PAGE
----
October 2, 2018
On Sept. 24, 2018, the U.S. Food and Drug Administration (FDA) convened its seventh inter-governmental working meeting as part of its commitment to maintaining close communication with its state co-regulating partners to assure more robust oversight of compounders. As part of the collaborative efforts undertaken to reduce risk, these annual face-to-face proceedings bring key FDA officials together with representatives of the fifty states including officials from the state Boards of Pharmacy and Health Departments and organizations that represent state officials, including the National Association of Boards of Pharmacy and the Federation of State Medical Boards, and representatives from the Centers for Disease Control and Prevention. FDA also engages with the states on an ongoing basis through joint state and federal inspection activity, co-participation in recall discussions with noncompliant firms, sharing of federal inspection and enforcement information (including nonpublic information with those who have entered into information-sharing agreements that allow FDA to share such nonpublic information in accordance with Federal law) and individual stakeholder meetings upon request (as resources permit).
As a practical matter, the enforcement tools available to the FDA differ from those available to the states and when aligned, these federal and state powers can have a significant impact. For example, although the FDA can recommend recalls of compounded drug products, it does not have the authority to require them. Nevertheless, the FDA’s inspectional findings indicating lack of sterility assurance have, when shared with state boards, contributed to the more than 200 recalls conducted by compounders since 2012. And while the FDA does have the authority to issue injunctions and seizures when deemed necessary to protect public health, in the event of immediate public health risk, it is the state boards that can act most rapidly through immediate state licensure suspension.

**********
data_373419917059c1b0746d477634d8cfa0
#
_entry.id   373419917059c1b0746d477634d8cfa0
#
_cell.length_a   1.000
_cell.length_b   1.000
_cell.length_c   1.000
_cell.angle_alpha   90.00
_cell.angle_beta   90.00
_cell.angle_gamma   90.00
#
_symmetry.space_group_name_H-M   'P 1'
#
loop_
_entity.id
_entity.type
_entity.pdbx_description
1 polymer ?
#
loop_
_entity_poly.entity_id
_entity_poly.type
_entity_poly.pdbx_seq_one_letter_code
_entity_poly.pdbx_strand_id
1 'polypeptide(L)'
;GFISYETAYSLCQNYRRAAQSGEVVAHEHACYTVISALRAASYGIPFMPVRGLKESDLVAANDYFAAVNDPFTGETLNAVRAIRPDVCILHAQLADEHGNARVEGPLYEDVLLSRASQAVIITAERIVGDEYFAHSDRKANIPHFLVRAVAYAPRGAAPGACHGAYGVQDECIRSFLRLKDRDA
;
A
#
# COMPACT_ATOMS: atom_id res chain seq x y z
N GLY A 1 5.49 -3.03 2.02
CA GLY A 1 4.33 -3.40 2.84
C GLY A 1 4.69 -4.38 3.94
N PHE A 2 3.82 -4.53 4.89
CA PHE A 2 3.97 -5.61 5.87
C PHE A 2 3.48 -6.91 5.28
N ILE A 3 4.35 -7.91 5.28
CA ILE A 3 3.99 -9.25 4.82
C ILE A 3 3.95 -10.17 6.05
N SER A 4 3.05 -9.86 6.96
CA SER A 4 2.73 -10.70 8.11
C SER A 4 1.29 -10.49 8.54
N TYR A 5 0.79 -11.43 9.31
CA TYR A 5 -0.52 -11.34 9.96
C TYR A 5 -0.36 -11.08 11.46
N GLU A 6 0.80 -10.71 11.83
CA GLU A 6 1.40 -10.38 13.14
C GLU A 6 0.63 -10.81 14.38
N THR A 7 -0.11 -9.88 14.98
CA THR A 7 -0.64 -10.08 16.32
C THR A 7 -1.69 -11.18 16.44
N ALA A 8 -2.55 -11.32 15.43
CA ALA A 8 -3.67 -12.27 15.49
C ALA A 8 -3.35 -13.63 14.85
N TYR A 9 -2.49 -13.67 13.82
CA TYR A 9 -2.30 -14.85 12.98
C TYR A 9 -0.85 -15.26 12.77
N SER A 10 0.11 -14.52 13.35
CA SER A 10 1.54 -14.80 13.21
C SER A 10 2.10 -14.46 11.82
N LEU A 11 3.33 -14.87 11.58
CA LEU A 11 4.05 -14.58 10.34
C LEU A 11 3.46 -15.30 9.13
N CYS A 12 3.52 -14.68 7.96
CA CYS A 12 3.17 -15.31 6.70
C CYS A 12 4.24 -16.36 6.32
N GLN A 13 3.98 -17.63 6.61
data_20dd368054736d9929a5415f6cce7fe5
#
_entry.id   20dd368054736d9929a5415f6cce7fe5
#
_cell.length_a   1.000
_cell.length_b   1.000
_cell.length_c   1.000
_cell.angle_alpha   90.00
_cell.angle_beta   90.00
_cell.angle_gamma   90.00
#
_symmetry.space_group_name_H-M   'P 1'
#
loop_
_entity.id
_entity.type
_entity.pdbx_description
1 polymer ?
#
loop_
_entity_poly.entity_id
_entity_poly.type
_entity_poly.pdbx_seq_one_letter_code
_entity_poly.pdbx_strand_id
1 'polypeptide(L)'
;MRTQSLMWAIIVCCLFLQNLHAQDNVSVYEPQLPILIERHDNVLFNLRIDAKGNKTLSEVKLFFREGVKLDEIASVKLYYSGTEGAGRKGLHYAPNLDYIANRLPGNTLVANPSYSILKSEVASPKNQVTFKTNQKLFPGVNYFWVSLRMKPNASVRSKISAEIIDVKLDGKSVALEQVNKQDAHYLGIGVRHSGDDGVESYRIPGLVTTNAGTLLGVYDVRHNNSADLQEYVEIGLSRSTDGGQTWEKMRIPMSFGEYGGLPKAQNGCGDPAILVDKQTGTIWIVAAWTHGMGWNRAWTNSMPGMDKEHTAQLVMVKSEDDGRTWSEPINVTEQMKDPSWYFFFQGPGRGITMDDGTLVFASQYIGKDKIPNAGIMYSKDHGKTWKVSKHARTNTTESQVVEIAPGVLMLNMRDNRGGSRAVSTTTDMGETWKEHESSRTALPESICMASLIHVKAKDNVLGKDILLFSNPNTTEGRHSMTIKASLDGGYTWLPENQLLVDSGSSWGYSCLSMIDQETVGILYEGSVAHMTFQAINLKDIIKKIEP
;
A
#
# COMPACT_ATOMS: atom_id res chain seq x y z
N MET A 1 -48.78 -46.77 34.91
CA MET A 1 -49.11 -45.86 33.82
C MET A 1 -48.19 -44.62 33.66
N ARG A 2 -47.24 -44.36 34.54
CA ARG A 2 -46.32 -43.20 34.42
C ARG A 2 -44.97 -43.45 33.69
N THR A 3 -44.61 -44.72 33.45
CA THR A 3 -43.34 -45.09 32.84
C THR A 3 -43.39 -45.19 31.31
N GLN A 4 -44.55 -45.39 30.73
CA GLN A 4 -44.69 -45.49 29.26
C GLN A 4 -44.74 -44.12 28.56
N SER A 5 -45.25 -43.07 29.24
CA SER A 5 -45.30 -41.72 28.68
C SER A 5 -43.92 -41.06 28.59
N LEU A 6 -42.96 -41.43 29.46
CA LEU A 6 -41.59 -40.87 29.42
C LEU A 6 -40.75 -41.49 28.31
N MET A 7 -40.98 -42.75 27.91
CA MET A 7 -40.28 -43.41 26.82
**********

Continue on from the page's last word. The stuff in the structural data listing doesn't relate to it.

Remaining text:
Among other topics, this year’s meeting focused on the release of three new important compounding policy documents by the FDA:
Revised Draft Guidance: Insanitary Conditions at Compounding Facilities
This revised draft guidance incorporates significant changes to the first draft guidance, which were made based upon comments received from various stakeholders (e.g., physicians, pharmacies), particularly concerning the implications of its proposed policies for physicians who prepare drugs in their offices. That draft guidance provides examples of insanitary conditions that the Agency had observed at compounding facilities and describes corrective actions that should be taken when such conditions are identified as well as the regulatory actions the FDA may take in response to identified insanitary conditions. FDA has issued this revised draft guidance to enable the public to further review and comment (by November 26, 2018) before it finalizes Agency policies concerning insanitary conditions. The draft also serves as a resource to states as they conduct day-to-day oversight activities of both sterile and non-sterile compounding facilities and to compounders who have an obligation to identify and correct insanitary conditions at their facilities. This document can be found here.
Final Guidance: Compounding and Repackaging of Radiopharmaceuticals by State-Licensed Nuclear Pharmacies, Federal Facilities, and Certain Other Entities and Final Guidance: Compounding and Repackaging of Radiopharmaceuticals by Outsourcing Facilities
The guidances address the various needs for radiopharmaceutical compounded drugs, including minor deviations from approved radiopharmaceutical, a radiopharmaceutical compounded drug incorporating a bulk drug substance, and a repackaged radiopharmaceutical compounded drug. These three scenarios are addressed to preserve patient access while reducing risks to both patients and the integrity of the FDA’s drug approval process. These documents can be found respectively here.
If you have any questions about the FDA’s new guidance documents or to learn more about how the federal and state co-regulatory authorities engage to protect public health, please contact a member of Hancock Daniel’s Life Sciences team.
The information contained in this advisory is for general educational purposes only. It is presented with the understanding that neither the author nor Hancock, Daniel & Johnson, P.C., is offering any legal or other professional services. Since the law in many areas is complex and can change rapidly, this information may not apply to a given factual situation and can become outdated. Individuals desiring legal advice should consult legal counsel for up-to-date and fact-specific advice. Under no circumstances will the author or Hancock, Daniel & Johnson, P.C. be liable for any direct, indirect, or consequential damages resulting from the use of this material.